You don't need to be in "sub 3-hour marathon shape" nor do you need to be able to squat 400lbs. You should, however, be in relatively good shape. Being in good shape can give you a competitive edge in any field whether you are a stay-at-home dad or a senior manager.
Just have a newborn? Being in good shape will help you survive the 3-4 months of bad sleep you are about to experience. Seeking out a promotion? Being in good shape will help you stay focused and motivated in the workplace.
Here is a list of 4 conditioning exercises that will help keep you at the top of your game:
Though hill sprints are brutal, they are mighty effective. While your legs and lungs will pay a heavy price, they will also help prepare your mind for any tough competition or adversity you might face in the future.
Pros: Great leg and cardio workout. Builds the mind.
Cons: No access to a hill. Can be very tough on the ankles and Achilles tendon.
2. Jump Rope
I love jumping rope! Not only does it makes me feel extremely athletic but I have found that it is also is a great way to warm up for a training session. Jumping rope is a great skill for runners to develop because it teaches you how to land softly on your feet.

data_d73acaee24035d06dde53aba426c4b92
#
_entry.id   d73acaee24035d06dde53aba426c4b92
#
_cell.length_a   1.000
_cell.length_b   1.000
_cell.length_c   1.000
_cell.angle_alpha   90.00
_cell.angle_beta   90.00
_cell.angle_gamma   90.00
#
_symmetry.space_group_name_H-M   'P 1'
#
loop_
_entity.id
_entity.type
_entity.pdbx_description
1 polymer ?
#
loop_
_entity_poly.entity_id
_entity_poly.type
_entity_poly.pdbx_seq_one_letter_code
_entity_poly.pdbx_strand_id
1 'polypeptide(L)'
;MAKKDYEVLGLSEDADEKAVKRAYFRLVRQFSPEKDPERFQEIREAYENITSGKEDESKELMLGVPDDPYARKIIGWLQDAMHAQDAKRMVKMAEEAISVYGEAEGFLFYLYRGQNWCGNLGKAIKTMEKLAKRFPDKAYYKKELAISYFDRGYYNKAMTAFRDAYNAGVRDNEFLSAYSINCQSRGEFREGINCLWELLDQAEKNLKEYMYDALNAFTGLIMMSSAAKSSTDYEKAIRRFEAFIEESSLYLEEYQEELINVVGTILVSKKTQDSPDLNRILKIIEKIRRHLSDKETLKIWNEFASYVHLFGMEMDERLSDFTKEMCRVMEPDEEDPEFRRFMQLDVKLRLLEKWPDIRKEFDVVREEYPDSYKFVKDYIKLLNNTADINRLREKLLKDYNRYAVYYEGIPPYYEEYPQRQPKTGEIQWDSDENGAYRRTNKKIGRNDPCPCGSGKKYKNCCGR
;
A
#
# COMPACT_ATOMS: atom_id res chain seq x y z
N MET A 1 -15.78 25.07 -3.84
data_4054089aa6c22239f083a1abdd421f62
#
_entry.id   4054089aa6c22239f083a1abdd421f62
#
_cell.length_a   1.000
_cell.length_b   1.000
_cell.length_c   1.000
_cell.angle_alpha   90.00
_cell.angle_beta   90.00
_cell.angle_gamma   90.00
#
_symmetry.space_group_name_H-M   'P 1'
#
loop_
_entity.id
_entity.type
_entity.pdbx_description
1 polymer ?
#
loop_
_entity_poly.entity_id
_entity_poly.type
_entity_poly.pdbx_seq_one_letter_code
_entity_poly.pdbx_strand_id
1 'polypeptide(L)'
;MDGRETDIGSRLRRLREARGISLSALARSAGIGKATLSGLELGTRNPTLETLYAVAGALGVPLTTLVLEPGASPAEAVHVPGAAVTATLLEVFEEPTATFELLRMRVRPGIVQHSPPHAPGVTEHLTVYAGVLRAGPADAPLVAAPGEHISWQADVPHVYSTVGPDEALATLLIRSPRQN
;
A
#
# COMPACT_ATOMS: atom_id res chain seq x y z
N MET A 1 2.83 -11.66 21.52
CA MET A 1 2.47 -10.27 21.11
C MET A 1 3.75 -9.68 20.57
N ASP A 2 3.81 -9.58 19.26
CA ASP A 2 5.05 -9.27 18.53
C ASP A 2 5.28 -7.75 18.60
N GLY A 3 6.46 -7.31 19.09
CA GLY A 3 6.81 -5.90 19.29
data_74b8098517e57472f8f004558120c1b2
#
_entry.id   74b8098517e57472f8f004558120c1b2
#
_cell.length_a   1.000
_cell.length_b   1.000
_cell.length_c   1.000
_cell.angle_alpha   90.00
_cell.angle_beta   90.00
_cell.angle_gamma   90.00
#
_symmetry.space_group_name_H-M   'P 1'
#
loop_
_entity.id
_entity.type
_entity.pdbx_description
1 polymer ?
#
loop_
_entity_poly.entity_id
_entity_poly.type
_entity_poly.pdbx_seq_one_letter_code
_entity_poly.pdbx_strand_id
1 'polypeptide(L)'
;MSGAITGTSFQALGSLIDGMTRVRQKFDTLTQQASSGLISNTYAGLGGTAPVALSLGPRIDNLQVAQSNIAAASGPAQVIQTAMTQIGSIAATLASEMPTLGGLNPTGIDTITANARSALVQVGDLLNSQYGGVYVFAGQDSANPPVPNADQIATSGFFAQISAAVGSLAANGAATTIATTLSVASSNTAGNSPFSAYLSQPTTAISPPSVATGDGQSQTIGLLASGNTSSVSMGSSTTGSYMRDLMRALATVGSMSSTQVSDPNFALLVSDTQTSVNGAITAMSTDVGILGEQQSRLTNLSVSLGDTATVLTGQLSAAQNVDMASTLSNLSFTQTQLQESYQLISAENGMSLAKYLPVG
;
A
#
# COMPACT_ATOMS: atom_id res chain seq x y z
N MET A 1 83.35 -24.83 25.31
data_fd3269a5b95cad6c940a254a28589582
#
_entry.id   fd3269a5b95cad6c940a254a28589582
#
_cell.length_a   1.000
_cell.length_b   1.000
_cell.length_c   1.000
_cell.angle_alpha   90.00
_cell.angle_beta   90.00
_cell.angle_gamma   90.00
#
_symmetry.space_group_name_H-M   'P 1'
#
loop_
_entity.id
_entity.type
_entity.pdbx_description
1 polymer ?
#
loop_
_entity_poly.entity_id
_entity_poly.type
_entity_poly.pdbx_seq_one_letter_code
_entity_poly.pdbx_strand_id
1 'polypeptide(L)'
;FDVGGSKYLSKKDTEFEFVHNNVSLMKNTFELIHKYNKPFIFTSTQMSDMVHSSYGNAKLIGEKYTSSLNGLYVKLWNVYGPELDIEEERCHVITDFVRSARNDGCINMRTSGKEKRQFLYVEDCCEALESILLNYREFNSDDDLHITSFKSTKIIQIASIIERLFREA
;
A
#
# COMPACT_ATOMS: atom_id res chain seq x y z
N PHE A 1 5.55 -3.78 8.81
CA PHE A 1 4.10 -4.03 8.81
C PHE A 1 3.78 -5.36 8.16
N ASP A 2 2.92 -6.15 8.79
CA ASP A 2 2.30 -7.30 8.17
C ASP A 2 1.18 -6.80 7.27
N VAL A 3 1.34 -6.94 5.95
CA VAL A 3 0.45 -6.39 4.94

Pros: Time and space efficient. Improves foot work.
Cons: Can be boring. Not everyone has the agility to be successful therefore it is easy to become frustrated.
3. Stair Repeats
One of the hardest workouts I have ever done is run the Ave. C stair repeats. Like hill sprints, stair repeats are tough on your lungs and legs.
Pros: Great cardio and leg workout. It’s easier on the knees and ankles.
Cons: Limited access to long stair case.
4. Track or Treadmill Intervals
As a former track runner, intervals are right up my alley. They are, in my opinion, the best way to condition yourself for the riggers of whatever obstacle you are about to take on either on or off the field. The only other exercise that has come close to challenging my mind and toughness in the last 25 years is my volume squat day.
Pros: Improves your cardiovascular system. Makes you tough.
Cons: Misstep on the treadmill.
*image by Jake Hills, Unsplash.com
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